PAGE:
Ground reaction force for running. Ø  The sport of running causes a relatively high injury rate Ø  Some argue this is due to overuse problems – basically too many foot strikes Ø  While this is definitely a causative factor. Heel-toe footfall pattern runner. Center of pressure patterns for the left foot. Ground reaction force for walking. others suggest the heel strike is not a natural movement pattern and is a big contributing factor. B. Note the difference in magnitude between the Note the difference in magnitude between the vertical component and the shear components vertical component and the shear components 13 . Mid-foot foot strike pattern runner. Impact Forces While Running A.

resulting in a resurgence of interest in barefoot running.7 0 20 40 60 80 100 Time (seconds) Percent of Support Links of Interest Ø  The issue of what is a natural foot strike pattern is a relatively hot topic these days.com/ 14 .posetech.2 0. Ø  http://www.html Ø  http://isiria.edu/ 4BiomechanicsofFootStrike.4 0.wordpress.com/2009/04/24/the-great- marketing-lie-expensive-runners-will-prevent-injury/ Ø  http://www.fas.com/ Ø  http://www.5 0.1 0. Running Styles Time course of the GRF Impulse Vertical Force (BW) 3 1500 Run Walk 2 1000 Force (N) BW 1 500 Heel Striker Mid-foot striker 0 0 0.vibramfivefingers.harvard. Vertical Ground Reaction Force GRF vs.6 0.3 0.nytimes.0 0.html? _r=2 Ø  http://www.com/2009/10/27/health/27well.barefootrunning.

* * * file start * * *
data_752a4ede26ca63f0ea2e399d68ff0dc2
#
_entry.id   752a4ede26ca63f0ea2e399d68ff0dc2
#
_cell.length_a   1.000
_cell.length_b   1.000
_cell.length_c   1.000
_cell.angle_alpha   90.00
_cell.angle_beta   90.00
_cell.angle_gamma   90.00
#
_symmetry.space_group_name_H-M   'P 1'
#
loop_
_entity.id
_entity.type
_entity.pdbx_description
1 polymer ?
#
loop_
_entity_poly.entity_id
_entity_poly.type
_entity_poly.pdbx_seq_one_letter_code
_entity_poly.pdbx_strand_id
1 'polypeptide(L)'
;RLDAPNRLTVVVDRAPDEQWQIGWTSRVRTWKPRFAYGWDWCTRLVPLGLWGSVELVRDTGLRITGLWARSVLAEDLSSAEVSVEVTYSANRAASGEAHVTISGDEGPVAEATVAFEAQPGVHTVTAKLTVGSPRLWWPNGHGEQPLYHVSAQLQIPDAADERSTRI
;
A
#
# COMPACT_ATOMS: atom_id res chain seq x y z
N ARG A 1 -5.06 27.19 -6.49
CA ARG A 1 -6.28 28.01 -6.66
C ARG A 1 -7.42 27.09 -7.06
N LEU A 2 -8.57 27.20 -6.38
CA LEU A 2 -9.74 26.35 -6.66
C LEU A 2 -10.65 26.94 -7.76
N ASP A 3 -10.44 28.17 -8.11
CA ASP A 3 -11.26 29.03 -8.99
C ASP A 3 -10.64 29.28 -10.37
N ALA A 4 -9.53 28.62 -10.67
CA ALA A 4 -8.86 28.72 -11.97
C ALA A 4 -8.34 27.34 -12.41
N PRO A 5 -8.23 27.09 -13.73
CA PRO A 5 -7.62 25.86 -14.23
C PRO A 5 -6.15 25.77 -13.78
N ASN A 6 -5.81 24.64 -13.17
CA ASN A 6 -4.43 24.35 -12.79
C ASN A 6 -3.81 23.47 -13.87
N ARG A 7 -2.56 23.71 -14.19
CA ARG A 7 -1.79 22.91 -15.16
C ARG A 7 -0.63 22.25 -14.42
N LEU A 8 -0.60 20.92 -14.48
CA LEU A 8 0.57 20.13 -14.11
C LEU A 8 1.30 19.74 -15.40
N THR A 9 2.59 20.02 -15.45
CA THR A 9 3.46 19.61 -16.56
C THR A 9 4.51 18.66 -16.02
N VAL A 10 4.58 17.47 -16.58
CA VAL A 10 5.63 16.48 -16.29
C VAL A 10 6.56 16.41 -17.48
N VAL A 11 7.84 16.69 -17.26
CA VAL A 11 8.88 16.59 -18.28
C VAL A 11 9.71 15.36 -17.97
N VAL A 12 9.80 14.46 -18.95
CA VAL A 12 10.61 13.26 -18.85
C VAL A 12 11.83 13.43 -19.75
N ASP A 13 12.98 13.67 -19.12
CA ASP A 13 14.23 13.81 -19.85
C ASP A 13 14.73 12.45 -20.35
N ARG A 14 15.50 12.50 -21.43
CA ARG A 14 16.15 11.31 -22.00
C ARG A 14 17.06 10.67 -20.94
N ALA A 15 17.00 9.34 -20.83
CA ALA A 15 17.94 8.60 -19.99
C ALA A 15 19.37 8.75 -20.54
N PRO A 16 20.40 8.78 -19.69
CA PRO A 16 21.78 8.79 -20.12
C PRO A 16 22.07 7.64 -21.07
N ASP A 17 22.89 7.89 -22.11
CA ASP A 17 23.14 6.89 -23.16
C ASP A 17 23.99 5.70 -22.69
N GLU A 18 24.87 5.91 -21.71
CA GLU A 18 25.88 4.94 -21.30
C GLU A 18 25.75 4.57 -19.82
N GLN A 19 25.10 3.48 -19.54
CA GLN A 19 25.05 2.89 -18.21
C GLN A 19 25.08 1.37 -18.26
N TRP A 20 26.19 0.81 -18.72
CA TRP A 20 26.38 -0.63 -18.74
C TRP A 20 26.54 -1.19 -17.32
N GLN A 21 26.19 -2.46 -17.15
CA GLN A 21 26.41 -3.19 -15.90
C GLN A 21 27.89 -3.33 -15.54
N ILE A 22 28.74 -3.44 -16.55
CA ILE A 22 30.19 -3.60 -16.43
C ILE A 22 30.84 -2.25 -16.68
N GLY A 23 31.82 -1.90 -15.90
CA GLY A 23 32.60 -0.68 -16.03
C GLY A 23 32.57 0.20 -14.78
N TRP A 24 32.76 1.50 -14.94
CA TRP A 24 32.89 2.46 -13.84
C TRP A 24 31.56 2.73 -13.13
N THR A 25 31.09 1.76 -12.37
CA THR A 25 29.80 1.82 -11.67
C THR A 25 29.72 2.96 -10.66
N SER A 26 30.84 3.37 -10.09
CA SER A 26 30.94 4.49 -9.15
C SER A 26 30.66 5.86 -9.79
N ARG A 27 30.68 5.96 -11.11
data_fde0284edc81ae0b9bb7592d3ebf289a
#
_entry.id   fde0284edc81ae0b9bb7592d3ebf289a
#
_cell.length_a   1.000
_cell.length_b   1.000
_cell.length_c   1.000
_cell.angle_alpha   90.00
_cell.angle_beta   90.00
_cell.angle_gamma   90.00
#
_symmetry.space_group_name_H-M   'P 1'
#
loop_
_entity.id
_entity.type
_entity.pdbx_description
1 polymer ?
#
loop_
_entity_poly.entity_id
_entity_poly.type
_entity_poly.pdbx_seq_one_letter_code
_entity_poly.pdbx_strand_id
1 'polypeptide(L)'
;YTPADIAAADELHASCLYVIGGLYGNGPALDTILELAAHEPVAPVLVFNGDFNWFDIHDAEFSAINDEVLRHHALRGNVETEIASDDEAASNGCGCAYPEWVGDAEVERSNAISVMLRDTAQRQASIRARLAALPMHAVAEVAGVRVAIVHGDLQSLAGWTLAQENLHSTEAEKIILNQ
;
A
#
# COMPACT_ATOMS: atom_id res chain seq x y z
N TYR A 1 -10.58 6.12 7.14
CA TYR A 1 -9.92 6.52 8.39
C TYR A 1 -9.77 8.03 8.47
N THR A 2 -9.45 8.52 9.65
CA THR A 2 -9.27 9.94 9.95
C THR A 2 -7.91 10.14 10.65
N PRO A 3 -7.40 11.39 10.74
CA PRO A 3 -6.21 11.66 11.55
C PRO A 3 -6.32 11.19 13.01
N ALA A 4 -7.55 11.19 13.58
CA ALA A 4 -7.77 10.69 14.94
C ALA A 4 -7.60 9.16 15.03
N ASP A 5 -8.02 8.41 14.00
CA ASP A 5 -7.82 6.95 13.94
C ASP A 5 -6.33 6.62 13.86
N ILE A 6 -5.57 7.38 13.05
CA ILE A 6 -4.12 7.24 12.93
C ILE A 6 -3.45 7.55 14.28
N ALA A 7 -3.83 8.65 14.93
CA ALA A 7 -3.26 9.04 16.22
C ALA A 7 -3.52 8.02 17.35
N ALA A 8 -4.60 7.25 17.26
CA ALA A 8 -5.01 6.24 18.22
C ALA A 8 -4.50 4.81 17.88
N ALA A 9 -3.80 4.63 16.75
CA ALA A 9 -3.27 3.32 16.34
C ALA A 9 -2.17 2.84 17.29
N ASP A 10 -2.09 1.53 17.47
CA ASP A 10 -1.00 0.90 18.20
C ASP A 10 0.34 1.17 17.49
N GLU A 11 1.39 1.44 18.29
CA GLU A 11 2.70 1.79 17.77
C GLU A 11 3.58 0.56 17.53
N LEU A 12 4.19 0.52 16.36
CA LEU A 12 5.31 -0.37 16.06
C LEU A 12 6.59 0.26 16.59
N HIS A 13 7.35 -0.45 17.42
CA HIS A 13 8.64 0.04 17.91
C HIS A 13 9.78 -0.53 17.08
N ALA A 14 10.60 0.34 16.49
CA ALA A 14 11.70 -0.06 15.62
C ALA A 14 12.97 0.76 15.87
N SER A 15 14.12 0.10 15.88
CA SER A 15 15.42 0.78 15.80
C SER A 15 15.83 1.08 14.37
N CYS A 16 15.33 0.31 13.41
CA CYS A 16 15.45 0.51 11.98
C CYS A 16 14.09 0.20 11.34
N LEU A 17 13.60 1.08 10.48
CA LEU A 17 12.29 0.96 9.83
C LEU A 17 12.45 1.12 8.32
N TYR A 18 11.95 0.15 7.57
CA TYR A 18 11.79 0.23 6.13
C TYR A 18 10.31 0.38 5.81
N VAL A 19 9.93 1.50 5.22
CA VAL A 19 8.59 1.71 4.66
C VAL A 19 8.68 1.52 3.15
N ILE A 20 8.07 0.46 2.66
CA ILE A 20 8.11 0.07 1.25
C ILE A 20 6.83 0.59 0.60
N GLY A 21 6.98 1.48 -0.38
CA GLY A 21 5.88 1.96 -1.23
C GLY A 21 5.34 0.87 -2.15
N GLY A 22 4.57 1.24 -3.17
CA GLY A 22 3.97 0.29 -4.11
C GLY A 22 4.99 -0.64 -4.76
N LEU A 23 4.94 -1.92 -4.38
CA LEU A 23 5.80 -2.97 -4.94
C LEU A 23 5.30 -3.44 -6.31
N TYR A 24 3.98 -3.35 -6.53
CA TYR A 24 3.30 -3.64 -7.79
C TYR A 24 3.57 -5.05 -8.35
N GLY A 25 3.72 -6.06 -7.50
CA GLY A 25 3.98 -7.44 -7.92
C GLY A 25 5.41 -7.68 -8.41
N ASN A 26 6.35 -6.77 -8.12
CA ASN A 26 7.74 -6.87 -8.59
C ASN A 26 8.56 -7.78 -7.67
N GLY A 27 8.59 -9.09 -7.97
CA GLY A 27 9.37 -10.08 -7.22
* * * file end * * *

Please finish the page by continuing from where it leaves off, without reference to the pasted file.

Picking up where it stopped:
Postures Ulna (Angular Kinematics is used a lot in Deviation Ergonomics when trying to assess if the workers are having to adopt Radial and ulna hazardous postures for too long? deviation are both problematic Neutral wrist angle Extreme wrist extension Kin 380 & Kin 481 Prolonged wrist extension is believed to be a significant risk factor for carpal tunnel syndrome (Rempel 1991). Awkward Other uses of Angular Wrist Kinematics. 15 .

Wrist Angle 16 .Ø  Standard conservative treatment for CTS is splinting plus anti-inflammatory medication. for several weeks. Ø  Usually the splint should be worn at night only. Ø  Bend the tool not the wrist.

Slight extensions to 110o have been show to be acceptable. if not preferred. 17 . Desired Poor The concept of the only ideal sitting ideal posture being upright (90o at hip and knee) is wrong.The preferred shape of the tool’s handle depends the body alignment during use.

Chair too low: Knee and hip Shoulder Postures flexion angles are too small. resulting in upper body weight being transferred to a small Angles area at the ischial tuberosities. should be below 45o 18 .

Ø  Each point travels through a different linear displacement Forward head posture (relative versus absolute angles?) Angular and Linear Additional Relationships Displacement Ø  As we saw. Ø  at = rα (LT-2 = L x T-2) θ = s/r Note that the angular units must be in radians. Angular & Linear Motions Ø  All points on the forearm travel through the same angle (angular displacement). a radian is defined as the ratio Ø  vt = rω (LT-1 = L x T-1) of the distance around the arc of the circle to the radius of the circle. s = rθ (L => L x unitless ratio) 19 .

Maximum Linear Velocity? Radial Acceleration Ø  What is radial acceleration? vt = rω Ø  If velocity is a vector then even at a constant angular velocity (and hence constant linear speed) the linear velocity is changing as its directional component is changing. and the right thumb points in the direction of the angular velocity vector. 20 . If velocity is changing then there must be acceleration. ar = vt2/r or rω2 Figure 9-27 Resultant linear acceleration vector Right Hand (aR) comprised of the centripetal Thumb Rule and tangential acceleration components Ø  The fingers of the right hand point in the direction of the rotation.